Charities are not in favour of giving more freedom to small organisations in the next Statement of Recommended Practice, research by the Charity Commission has found.
About 60 per cent of charity accounting experts responding to commission research said they did not want more "free-form" accounting for small organisations involving less requirement to follow the Sorp, which gives charities guidance on how they should set out their annual reports and accounts. Only 19 per cent backed more freedom for small charities.
In a presentation to the Charity Finance Directors' Group conference last week, Ray Jones, head of accountancy policy at the commission, admitted he had been surprised by the raw data.
"Anecdotally, what I had heard was that there was an appetite for more freedom for small charities," he said. "But this is not what we've found in our questionnaire."
People had often told the commission that because many small charities struggled to understand the Sorp there was little point in trying to force them to follow it, said Jones.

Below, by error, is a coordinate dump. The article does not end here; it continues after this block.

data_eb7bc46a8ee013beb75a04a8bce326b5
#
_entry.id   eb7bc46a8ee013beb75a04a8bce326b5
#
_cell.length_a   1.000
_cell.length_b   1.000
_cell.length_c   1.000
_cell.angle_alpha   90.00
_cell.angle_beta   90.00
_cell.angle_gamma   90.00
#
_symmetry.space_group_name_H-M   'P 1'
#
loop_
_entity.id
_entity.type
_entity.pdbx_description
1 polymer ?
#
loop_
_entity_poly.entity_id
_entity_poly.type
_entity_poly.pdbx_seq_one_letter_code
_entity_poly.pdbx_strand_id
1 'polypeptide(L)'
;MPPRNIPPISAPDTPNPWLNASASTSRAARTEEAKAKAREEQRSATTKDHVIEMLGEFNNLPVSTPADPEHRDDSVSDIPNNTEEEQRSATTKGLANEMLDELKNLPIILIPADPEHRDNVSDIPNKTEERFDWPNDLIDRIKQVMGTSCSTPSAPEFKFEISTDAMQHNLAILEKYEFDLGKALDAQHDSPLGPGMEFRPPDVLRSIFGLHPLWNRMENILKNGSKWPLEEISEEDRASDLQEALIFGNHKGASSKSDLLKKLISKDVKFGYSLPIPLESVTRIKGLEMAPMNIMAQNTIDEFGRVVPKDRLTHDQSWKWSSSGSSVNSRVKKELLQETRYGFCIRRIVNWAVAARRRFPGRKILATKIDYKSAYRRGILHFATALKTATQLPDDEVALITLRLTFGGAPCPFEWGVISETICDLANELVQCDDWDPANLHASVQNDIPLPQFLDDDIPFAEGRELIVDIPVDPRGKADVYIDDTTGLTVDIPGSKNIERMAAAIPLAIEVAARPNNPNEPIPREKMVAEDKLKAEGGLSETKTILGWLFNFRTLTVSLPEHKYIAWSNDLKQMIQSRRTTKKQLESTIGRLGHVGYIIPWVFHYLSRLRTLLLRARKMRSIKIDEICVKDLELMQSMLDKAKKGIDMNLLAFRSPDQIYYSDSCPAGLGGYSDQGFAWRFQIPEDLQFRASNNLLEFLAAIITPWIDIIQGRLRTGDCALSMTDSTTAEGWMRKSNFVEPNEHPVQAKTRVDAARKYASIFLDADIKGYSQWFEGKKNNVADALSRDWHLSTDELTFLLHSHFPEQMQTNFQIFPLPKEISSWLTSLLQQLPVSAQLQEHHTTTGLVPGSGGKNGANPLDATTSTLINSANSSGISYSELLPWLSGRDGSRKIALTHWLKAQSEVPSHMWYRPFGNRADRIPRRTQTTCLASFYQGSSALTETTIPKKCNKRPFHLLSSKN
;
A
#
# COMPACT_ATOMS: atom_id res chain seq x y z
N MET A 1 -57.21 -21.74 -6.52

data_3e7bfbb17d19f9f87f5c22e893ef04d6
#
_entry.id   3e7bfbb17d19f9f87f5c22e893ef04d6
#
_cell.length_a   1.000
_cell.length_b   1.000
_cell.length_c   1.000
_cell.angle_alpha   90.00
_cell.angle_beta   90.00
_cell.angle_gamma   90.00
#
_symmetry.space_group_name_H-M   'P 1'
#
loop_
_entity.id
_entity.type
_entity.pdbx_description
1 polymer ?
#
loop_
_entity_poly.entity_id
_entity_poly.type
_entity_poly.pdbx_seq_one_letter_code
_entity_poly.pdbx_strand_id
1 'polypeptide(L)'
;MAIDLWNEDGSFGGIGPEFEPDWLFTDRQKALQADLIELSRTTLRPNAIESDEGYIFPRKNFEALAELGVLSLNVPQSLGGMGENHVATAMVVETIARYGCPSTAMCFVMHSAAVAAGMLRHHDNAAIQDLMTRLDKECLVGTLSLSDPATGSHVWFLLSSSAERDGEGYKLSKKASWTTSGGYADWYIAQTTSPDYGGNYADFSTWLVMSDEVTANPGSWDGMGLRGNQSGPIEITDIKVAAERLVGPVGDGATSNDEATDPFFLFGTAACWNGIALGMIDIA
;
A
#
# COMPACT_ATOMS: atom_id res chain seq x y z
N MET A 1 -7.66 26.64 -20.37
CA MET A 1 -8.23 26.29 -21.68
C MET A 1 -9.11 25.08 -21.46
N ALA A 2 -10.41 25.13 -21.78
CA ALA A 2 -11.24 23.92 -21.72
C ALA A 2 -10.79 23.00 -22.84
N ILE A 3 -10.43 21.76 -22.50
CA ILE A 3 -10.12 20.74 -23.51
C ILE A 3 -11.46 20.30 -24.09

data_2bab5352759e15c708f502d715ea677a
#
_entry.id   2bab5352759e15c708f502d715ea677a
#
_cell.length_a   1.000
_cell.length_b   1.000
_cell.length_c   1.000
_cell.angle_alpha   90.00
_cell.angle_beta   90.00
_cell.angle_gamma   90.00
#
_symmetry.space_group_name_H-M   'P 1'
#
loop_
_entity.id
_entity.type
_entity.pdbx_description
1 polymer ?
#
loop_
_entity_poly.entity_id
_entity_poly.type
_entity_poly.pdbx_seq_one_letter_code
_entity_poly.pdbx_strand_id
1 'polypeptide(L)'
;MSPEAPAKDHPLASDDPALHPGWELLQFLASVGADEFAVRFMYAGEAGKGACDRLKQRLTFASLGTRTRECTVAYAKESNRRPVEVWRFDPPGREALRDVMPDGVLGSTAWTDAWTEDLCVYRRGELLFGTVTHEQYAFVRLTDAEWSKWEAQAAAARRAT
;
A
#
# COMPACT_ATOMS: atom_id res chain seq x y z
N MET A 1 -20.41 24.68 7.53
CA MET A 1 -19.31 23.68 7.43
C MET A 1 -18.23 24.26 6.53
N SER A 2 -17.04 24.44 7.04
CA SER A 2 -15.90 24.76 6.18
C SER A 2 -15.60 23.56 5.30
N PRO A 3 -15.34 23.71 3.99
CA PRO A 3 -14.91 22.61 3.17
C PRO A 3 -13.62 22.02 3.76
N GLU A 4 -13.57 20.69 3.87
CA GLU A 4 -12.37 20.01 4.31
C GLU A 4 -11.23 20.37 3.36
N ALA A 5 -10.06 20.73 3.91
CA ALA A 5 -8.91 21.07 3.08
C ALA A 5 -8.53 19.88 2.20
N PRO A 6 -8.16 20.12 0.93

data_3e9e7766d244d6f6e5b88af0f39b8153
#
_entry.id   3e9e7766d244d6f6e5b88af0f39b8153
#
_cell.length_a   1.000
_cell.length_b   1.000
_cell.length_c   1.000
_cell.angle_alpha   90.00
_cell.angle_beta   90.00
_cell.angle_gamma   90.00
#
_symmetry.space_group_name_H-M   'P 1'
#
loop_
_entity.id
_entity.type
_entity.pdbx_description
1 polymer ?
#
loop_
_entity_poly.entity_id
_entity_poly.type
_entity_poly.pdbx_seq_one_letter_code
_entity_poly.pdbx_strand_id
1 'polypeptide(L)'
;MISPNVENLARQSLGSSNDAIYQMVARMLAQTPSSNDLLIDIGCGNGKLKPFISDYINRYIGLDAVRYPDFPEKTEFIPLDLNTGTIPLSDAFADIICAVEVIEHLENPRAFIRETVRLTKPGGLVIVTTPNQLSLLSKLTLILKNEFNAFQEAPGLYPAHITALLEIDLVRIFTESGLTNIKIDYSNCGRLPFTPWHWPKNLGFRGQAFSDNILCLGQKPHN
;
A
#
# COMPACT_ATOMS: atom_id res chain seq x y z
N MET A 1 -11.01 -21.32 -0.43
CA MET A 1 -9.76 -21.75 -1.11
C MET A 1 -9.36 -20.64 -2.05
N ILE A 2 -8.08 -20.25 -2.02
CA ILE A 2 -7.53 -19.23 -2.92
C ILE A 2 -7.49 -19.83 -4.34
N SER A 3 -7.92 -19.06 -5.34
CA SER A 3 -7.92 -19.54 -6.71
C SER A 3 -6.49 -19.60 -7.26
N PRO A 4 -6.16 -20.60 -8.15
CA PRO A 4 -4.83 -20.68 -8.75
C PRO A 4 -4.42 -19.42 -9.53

The research, which included 27 focus groups and more than 600 questionnaires, also revealed that existing accounting requirements for multi-year grants were unpopular.
At present, if a grant maker promises to give a multi-year grant, all of it is recorded on the balance sheet in the year the promise is made.
However, nearly two-thirds of charities said they believed this was not the correct way of handling the records, with many saying that money should be accounted for when it was paid.
About three-quarters of charities said they believed they needed to be more balanced in their report- ing and more willing to admit their mistakes.
"Some people have said to me that if they report that something has gone wrong, they get praise rather than blame," Jones said. "There is an indication that reporting mistakes is effective, and we believe charities should show more balance."
One other strong conclusion, supported by more than three-quarters of respondents, was that charities should not try to express the value of their volunteers in monetary terms. Only 10 per cent disagreed.